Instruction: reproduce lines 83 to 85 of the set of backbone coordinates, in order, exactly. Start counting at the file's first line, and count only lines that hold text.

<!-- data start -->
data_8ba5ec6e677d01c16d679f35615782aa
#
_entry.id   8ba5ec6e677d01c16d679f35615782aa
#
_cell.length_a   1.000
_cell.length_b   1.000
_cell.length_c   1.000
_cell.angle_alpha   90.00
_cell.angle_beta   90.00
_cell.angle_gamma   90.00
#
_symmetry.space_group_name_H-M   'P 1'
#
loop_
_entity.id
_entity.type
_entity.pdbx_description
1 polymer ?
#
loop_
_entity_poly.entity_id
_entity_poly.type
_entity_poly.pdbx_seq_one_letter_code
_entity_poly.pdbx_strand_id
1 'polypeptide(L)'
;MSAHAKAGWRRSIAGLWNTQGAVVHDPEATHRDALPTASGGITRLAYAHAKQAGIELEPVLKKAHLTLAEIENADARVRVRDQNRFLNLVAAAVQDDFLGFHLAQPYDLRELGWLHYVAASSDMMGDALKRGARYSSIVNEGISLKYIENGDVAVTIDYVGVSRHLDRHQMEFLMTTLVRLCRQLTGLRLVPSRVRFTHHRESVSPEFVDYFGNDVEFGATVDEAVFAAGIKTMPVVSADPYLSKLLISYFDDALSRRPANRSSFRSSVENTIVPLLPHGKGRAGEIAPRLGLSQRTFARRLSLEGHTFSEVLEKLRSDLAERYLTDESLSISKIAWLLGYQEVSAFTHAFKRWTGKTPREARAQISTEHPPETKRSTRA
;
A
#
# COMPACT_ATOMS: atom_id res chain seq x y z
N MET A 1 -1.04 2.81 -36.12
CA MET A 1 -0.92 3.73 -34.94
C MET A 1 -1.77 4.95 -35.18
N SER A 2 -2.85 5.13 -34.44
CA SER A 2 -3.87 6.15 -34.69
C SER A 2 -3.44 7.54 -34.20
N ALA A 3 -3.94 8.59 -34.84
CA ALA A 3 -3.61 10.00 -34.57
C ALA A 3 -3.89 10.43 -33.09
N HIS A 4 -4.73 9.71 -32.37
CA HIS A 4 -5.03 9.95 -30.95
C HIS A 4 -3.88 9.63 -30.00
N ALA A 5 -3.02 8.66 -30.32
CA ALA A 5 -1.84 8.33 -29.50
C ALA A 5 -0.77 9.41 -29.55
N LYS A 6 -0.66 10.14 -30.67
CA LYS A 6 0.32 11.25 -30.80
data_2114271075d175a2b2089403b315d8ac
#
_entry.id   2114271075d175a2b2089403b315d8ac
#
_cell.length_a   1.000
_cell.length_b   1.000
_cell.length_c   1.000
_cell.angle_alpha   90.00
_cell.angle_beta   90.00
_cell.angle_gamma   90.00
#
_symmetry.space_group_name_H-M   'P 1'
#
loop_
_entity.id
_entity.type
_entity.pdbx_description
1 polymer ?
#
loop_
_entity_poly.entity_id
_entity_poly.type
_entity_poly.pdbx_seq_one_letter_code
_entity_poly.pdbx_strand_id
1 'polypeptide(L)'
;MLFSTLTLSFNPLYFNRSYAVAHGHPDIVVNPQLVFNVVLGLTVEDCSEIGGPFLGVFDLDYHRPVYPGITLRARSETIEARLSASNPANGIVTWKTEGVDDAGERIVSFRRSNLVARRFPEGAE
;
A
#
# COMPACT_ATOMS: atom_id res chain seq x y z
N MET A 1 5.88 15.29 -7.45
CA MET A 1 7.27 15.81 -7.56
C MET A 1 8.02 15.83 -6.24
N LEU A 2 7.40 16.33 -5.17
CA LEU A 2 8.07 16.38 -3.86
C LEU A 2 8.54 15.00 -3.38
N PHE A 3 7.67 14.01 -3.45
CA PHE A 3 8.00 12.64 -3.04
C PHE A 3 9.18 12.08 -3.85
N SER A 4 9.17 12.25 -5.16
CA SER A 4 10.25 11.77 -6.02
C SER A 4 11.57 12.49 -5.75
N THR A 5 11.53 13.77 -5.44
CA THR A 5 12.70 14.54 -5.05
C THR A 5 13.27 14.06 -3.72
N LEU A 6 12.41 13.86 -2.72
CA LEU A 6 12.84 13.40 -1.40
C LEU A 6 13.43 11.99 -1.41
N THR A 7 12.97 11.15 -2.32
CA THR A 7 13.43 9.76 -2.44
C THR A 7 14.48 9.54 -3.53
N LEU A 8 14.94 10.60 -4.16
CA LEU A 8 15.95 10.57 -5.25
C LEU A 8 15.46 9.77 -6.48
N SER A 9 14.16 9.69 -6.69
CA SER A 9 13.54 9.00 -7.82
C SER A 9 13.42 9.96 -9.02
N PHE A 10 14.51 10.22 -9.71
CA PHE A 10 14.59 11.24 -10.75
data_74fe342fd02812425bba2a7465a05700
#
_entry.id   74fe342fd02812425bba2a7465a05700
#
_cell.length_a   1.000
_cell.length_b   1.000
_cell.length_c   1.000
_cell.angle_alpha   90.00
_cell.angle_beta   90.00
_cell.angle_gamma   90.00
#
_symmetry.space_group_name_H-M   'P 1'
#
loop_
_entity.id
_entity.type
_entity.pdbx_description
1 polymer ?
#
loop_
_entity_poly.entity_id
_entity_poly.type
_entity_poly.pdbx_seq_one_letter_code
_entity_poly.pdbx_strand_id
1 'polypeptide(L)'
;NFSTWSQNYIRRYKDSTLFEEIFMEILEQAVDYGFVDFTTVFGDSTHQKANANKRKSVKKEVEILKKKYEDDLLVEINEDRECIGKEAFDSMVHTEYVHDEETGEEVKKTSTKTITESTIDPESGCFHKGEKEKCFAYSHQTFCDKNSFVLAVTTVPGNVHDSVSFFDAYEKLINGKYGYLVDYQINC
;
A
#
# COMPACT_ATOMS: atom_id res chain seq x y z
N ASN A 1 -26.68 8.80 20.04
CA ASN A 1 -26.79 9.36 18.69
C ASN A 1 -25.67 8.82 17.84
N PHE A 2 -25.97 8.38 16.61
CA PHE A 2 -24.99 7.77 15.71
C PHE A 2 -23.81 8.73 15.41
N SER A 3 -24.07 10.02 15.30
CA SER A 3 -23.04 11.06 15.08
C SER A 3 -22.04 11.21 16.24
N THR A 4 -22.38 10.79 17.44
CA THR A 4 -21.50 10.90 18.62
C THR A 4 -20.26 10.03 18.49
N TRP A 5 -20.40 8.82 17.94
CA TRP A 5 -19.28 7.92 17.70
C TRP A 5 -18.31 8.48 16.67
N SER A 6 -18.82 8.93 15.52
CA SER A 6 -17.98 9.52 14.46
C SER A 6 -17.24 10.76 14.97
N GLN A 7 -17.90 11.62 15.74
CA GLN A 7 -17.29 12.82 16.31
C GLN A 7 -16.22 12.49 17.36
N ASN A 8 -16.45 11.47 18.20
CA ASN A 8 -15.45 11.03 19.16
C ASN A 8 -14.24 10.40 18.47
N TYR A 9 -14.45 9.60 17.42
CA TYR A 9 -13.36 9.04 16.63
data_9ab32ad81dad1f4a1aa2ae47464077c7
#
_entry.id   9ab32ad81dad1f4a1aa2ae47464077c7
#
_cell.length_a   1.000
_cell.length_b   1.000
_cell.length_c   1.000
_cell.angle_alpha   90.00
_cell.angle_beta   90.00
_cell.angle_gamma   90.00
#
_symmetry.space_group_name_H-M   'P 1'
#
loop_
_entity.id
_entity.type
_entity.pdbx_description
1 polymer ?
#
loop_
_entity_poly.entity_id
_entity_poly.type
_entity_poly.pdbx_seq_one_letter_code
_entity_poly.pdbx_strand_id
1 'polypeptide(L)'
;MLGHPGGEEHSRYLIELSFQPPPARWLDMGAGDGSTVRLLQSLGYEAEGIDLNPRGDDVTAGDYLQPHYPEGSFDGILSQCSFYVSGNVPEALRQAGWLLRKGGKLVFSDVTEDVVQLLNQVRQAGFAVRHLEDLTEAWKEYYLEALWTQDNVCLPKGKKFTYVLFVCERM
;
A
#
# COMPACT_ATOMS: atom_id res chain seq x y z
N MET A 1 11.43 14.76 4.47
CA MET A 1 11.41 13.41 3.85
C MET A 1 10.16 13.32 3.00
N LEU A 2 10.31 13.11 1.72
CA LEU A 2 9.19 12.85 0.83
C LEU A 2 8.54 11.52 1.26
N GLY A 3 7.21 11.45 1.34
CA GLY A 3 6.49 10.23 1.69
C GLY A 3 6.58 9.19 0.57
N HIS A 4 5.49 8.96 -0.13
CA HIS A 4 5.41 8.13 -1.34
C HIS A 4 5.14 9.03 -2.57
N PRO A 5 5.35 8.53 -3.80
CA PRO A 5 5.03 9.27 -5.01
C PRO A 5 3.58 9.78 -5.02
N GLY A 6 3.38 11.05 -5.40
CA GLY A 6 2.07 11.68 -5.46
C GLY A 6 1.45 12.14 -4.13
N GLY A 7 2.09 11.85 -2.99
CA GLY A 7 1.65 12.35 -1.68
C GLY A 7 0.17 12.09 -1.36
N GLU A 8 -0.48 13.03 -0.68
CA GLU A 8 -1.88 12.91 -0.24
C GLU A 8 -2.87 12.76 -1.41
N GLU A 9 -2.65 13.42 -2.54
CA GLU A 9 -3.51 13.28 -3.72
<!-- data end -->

C LEU A 2 8.54 15.00 -3.38
N PHE A 3 7.67 14.01 -3.45
CA PHE A 3 8.00 12.64 -3.04